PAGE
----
Sonoma West Medical Center expects sharp cut in tax funding after pullout prevails

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A two-year campaign by Russian River-area residents seeking to abandon the taxing district that supports the struggling Sonoma West Medical Center in Sebastopol has prevailed, and the fallout is expected to immediately add to the financial challenges facing the small hospital serving western Sonoma County.

The “detachment” effort, waged by a group calling itself Taxpayers Against Unfair Taxes, or TAUT, will reduce the annual contribution made by the Palm Drive Health Care District to the hospital by 40 percent, to $600,000.

Currently, the district collects $4.2 million in parcel taxes from residents stretching from Sebastopol and along the Russian River to the coast. Almost half of the tax revenue goes to debt payments on past borrowing to support the former Palm Drive Hospital, which was mired in financial problems that led to its closure in 2014. It reopened under new management as Sonoma West Medical Center in late 2015 but has continued to face strong financial headwinds.

The hospital reported an operating loss of $479,000 in December on monthly expenses of $2.4 million. Dan Smith, chairman of the Sonoma West Medical Center’s board of directors, said the hospital remains on track to break even by June and will overcome the revenue loss from the detachment campaign.

“Obviously, it reduces the amount of money that the district has available to support the hospital,” he said.

Smith, a software entrepreneur, spearheaded the hospital’s reopening, donating at least $9 million of his own money to the medical facility over the years.

The tax revolt, which results in a pullout by residents in the Monte Rio, Guerneville and Forestville school districts, “does not dissuade anybody from having a hospital,” Smith said.

The detachment was formally approved and recorded this week by the Sonoma Local Agency Formation Commission, or Sonoma LAFCO, after only one resident in the affected area objected.

Supporters of the detachment campaign contended that residents in the Russian River corridor receive little benefit from the Palm Drive Health Care District and many of them are Kaiser Permanente members or use the new Sutter Santa Rosa Regional Hospital, which they claim is easier to get to than the Sebastopol hospital.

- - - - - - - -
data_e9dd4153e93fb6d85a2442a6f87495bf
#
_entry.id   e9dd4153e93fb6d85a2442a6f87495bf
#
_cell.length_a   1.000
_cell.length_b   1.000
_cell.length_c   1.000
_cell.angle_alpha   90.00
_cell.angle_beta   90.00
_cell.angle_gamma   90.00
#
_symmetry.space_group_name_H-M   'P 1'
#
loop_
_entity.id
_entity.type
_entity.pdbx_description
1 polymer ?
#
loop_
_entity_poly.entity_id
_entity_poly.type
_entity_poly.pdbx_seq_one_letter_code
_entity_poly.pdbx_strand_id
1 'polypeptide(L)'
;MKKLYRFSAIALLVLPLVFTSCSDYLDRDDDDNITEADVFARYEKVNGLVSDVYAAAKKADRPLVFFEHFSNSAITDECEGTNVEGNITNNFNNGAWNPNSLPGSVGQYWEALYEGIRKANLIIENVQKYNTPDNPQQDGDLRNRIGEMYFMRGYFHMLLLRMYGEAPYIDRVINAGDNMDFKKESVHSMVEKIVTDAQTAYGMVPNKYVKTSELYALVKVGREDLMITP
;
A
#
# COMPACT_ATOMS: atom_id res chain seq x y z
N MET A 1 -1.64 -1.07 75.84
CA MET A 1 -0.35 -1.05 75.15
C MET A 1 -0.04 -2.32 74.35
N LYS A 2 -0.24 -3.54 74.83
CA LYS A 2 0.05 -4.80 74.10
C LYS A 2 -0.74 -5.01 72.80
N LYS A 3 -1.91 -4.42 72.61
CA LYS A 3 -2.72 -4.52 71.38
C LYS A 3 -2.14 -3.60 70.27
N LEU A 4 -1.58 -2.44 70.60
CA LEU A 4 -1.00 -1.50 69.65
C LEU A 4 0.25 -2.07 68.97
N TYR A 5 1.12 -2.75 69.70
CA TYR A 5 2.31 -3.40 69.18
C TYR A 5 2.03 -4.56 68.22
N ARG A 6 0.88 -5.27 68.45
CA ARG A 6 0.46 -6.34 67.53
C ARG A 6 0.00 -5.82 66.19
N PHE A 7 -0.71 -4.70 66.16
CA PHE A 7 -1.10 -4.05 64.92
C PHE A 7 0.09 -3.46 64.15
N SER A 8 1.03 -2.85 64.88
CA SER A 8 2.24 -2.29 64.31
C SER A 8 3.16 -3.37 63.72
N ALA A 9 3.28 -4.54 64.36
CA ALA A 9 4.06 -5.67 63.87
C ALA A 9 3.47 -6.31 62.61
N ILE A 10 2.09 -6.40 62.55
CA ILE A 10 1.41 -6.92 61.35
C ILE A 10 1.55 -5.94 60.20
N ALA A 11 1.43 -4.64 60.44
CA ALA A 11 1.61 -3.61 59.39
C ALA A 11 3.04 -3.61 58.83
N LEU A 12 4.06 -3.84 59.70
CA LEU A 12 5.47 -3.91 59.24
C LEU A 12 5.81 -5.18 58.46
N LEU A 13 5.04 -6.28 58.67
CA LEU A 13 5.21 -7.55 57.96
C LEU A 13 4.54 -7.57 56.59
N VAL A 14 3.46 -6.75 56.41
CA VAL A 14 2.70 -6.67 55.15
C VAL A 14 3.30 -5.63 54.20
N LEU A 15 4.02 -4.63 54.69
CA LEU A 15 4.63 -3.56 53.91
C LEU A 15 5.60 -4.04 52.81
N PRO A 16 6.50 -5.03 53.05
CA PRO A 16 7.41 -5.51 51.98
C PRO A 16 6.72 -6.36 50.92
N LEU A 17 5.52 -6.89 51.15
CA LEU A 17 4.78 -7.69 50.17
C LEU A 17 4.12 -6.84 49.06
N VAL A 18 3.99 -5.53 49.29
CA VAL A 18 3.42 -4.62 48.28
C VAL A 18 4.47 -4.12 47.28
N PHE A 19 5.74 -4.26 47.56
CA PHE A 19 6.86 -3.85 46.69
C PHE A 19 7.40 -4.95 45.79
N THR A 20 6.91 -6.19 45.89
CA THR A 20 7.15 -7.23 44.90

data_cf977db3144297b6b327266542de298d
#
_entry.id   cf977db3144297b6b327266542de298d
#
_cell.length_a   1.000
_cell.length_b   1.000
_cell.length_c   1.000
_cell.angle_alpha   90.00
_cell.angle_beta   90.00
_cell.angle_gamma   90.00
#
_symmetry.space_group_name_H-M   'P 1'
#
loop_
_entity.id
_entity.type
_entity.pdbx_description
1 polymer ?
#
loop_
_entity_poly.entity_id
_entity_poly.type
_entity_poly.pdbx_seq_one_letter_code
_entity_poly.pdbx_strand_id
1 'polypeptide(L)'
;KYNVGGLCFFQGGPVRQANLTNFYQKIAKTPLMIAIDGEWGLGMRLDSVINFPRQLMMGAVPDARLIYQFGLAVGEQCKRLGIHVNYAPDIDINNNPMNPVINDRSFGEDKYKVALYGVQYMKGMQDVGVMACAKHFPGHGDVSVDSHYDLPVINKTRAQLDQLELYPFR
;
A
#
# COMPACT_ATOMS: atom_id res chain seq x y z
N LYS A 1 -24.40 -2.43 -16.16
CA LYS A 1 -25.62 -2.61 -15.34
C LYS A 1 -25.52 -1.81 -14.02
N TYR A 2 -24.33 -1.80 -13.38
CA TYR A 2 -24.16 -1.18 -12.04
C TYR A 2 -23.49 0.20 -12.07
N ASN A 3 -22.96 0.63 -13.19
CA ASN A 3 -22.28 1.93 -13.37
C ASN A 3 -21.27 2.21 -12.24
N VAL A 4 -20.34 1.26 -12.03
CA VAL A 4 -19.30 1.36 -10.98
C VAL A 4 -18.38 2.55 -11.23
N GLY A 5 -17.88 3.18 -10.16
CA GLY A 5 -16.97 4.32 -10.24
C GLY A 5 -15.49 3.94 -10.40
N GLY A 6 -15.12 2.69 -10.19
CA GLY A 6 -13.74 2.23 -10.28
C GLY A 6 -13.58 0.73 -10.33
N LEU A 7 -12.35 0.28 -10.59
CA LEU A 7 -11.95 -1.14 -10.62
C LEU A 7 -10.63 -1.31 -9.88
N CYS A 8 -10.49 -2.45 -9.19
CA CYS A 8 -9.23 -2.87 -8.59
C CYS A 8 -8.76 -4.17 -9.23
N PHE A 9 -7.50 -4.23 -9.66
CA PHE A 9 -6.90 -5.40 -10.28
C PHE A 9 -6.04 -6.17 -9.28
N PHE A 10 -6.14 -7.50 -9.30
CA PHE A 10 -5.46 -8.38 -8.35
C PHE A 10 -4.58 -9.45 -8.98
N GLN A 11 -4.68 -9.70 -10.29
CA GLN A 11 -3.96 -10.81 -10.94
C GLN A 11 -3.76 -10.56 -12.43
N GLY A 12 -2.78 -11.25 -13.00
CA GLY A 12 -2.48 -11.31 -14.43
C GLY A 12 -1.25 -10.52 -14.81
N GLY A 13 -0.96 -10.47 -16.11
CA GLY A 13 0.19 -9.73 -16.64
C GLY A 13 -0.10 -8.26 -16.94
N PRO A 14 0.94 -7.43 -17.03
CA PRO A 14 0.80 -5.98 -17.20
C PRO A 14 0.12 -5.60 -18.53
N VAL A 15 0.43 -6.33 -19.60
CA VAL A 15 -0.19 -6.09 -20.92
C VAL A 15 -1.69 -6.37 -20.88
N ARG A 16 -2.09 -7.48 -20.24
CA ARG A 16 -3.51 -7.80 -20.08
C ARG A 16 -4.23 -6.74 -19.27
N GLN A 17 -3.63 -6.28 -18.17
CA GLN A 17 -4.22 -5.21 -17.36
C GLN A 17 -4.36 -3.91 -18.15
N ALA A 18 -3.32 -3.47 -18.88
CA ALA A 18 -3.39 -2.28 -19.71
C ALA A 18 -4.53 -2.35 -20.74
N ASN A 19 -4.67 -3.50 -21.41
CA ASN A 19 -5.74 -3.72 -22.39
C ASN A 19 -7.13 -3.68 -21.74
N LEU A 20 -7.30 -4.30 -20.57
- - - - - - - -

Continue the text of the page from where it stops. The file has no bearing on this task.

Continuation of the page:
“It’s been a long haul and I think it was justified,” said Jeanette Dillman, a key detachment supporter who lives in Pocket Canyon outside Forestville. “I’m very happy that LAFCO listened to us.”

The campaign began around the time hospital supporters were angling to relaunch and rebrand Palm Drive Hospital after its 2014 closure. When it reopened in October 2015 under a new name and new management, TAUT members had already begun gathering signatures in support of detachment.

By May 2016, the group had gathered more than the required 2,046 signatures needed to trigger a municipal services review of the district by LAFCO, which regulates the boundaries of local governments and special public districts.

In September, LAFCO voted to approve the detachment. The process included an opportunity for residents in the affected area to voice their opposition, starting in mid-December. Mark Bramfitt, LAFCO’s executive officer, said only one person had submitted a petition opposing the move by Wednesday.

“We’re done with the detachment,” he said. “The folks who are living in those three school districts are no longer in the district.”

However, the affected property owners will continue to shoulder their share of the taxing district’s existing $22 million debt. Currently, annual taxes amount to $155 dollars per parcel for landowners in the district.

The district was formed in 2000 through a special election that saw more than 90 percent of the west county voters favoring both the formation of the district and a $5.9 million in general obligation bonds to buy the hospital, then privately owned.

Palm Drive Health Care District says the hospital serves 50,000 residents from a region spanning roughly 200 square miles. The district is currently working through its second Chapter 9 bankruptcy filing. It’s first was in 2007.

After continued financial strain and leadership turnover, the team that reopened the hospital stepped aside last year and brought in an outside operator, Southern California-based Pipeline Health.

Gail Thomas, a Palm Drive board member and district treasurer, said the medical center struggles like all the other taxpayer-supported district hospitals in the county.

She voiced hope Friday that the county Board of Supervisors would allocate funds to Sonoma West Medical Center and the county’s other small hospitals to keep them open.

“I think the hospital, like all small hospitals, is fragile,” she said. “Do I think the hospital is going to close? No.”

Smith and Thomas both pointed to a recent patient satisfaction survey conducted by health care consultants Press Ganey, where the 37-bed hospital got high marks for its emergency department.

Smith attributed the high marks to changes made by Pipeline Health, which has provided management services to the Sebastopol hospital since last summer

Pipeline, which owns and operates four hospitals in the Los Angeles area, as well as a university-owned hospital in Washington, D.C., is among three health care companies that have submitted bids to operate Petaluma Valley Hospital. The bidding period ended at the close of business Friday.

The other two bidders were Orange County-based KPC Health and Paladin Healthcare, based in Los Angeles County.

You can reach Staff Writer Martin Espinoza at 707-521-5213 or On Twitter @renofish.

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